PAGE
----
The Straight Escape

Two New York pizza spots, one recipe.

No good deed goes unpunished, it seems, and the only law never broken is the one about unintended consequences. Straight From New York Pizza and Escape From New York Pizza—just six blocks from each other in the Northwest 23rd Avenue neighborhood—are in a competition that might seem downright Oedipal. Not only most of SFNY’s name but also its recipe come straight from Escape From New York.

Escape From New York Pizza turned 30 years old in 2013. Way back at the beginning of its tenure—owner Phil Geffner remembers it as a time when pizza by the slice was otherwise unknown here and nobody had ever seen an "occupied" latch on a restroom outside an airplane—one of Geffner's regular customers, Dave LeFrancois, approached him about starting his own pizza spot. LeFrancois was comptroller of an onion company and told Geffner he didn't want to do it anymore.

"I charged him a nominal fee, like $1,000," Geffner says. "I said, 'I'll show you how to make pizza.' He told me he wanted to run just the one place in Salem." Namely, Straight From New York Pizza, established in 1986 in the state capital. The place was sold, then bought by family members of the original owners.

"One day I get this letter," says Geffner, "that says, 'Dear Phil, we're moving to Portland.' They said they told me because it's polite."

Michael Rice, SFNY's co-owner with Ian Jacobson, says he gave Geffner veto rights over the pizza mini-chain's name in Portland, but that Geffner was "super, super gracious."

The first Portland location was on Southeast Belmont Street, but Rice and Jacobson couldn't pass up expanding into the former Pizza Oasis spot on West Burnside Street. And so Geffner's own recipe boomeranged back to him as neighborhood competition. Rice, for his part, says he intentionally shortened the Burnside location's name to SFNY-West to avoid confusion, and that there's room for both restaurants in the neighborhood.

"I have so much respect for those guys," Rice says of Escape From New York. "I still eat there all the time. I hope they don't kick me out of there."

WW was curious who's been treating the recipe best, so we grabbed a slice of pepperoni and a slice of cheese from each place on the same day.

Escape From New York Pizza

622 NW 23rd Ave., 227-5423,

Geffner was at the shop when we arrived—as he is most days in the early afternoon—shooting wisecracks across the counter to every customer who walked in. Thirty years' worth of madcap collage lines every surface. "Jobs is Dead," reads one. "Get a Jerry." The pizza crust was crisp but foldable, the tomato sauce sweet and plentiful, the whole-milk mozzarella a solid quarter-inch thick atop each slice. Escape's slices can vary in quality, but the cheese slice we had, according to both of our reviewers, was a near-perfect rendition of New York-style pizza: The oil stayed in the sauce, the cheese was thick but didn't stretch in burning strands from the top of the slice, and the bottom of the crust had just enough crispness to add texture without losing its doughiness. The pepperoni slice was significantly oilier—not unexpected, but enough to warrant comment. (Pro tip: EFNY's slices with the housemade sausage are preferred to the classic pepperoni.) As for the creature comforts, Escape's little NYC-style counters may be a little cramped, but the soundtrack was unimpeachable: The shop played rockabilly queen Wanda Jackson. No delivery. The price for two slices is $7.50.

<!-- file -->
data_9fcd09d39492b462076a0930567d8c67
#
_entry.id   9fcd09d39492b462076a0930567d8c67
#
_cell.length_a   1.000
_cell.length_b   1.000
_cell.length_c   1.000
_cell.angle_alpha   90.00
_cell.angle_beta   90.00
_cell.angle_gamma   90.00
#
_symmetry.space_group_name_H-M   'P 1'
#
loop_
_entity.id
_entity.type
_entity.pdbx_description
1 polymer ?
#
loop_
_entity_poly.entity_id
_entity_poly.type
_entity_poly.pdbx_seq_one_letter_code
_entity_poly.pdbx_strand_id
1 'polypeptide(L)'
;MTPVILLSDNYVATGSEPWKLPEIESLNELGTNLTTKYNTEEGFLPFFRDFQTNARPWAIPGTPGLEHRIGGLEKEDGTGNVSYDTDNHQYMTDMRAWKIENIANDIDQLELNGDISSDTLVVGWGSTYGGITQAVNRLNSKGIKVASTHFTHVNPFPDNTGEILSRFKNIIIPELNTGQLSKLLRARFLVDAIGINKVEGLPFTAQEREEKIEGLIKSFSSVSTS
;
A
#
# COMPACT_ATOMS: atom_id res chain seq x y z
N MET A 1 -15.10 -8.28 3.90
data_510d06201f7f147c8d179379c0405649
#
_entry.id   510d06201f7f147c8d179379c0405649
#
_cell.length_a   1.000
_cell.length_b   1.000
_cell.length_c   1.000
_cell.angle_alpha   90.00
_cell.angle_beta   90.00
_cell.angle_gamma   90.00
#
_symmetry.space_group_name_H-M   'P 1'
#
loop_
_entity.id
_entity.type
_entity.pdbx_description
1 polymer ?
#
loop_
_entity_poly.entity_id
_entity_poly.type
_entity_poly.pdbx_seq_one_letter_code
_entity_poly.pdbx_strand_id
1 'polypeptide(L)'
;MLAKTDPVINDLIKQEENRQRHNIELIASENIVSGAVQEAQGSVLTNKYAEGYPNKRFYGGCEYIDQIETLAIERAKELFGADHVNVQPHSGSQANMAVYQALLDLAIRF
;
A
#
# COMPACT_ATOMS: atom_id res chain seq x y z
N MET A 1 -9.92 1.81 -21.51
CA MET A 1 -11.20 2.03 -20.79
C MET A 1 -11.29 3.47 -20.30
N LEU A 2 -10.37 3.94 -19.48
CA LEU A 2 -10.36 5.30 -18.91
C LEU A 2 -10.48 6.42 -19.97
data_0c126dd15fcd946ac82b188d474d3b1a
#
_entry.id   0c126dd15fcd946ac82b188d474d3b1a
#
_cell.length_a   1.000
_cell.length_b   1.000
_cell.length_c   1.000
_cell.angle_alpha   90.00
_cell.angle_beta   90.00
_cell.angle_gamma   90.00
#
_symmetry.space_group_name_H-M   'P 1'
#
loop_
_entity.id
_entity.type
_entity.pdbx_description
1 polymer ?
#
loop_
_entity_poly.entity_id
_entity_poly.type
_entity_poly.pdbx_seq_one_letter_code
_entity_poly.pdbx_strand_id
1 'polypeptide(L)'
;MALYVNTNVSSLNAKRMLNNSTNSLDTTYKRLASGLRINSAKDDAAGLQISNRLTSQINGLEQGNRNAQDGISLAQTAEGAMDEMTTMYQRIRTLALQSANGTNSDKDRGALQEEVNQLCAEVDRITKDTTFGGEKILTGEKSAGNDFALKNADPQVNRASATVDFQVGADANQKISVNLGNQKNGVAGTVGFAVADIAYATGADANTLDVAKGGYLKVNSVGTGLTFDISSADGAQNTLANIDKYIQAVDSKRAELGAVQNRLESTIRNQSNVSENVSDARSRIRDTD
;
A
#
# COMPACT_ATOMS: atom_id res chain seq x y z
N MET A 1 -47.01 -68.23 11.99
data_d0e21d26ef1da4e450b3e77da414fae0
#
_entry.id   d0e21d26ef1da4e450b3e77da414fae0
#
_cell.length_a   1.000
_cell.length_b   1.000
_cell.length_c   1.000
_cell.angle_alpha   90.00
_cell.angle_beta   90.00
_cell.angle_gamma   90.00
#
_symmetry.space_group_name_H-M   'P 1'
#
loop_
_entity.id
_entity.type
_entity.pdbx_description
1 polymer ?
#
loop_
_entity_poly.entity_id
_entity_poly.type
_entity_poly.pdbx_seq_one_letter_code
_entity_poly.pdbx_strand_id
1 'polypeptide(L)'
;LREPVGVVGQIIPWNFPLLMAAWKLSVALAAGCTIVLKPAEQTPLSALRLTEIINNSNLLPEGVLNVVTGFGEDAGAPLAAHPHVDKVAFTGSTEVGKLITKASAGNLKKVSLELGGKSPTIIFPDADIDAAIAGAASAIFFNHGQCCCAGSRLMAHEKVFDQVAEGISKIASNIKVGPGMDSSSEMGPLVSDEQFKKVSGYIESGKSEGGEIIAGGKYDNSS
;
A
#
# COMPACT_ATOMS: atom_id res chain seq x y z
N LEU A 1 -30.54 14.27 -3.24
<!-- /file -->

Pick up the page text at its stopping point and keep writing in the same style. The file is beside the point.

SFNY-West Pizza

2241 W Burnside St., 228-5260, 

The décor at SFNY-West was noticeably updated from EFNY's: It looked like a mini-brewpub, from its wooden booths right down to the eight taps and the $10 growler fills—including 64 ounces of Fort George Cavatica Stout, whose cans retail for $5 at the supermarket. The young guys behind the counter might lack the longtime ease that comes from a sense of ownership—the EFNY staff goes to Hawaii each year—but SFNY has the clear edge on amenities. As for the pizza? The recipe seems to have gotten a bit garbled—it's the fate of all games of telephone. The crust is thinner and more crackery, the cheese thin enough that oil bubbles craterous holes through the top, and the sauce missing the lively spice found a few blocks north: It tasted a bit like tomato paste. But it's more than passable with a nice beer, especially at a spot that boasts the best growler fill in walking distance. Delivery available. The price for two slices is $6.75 and includes a soft drink.

Willamette Week’s reporting has concrete impacts that change laws, force action from civic leaders, and drive compromised politicians from public office. Support WW's journalism today.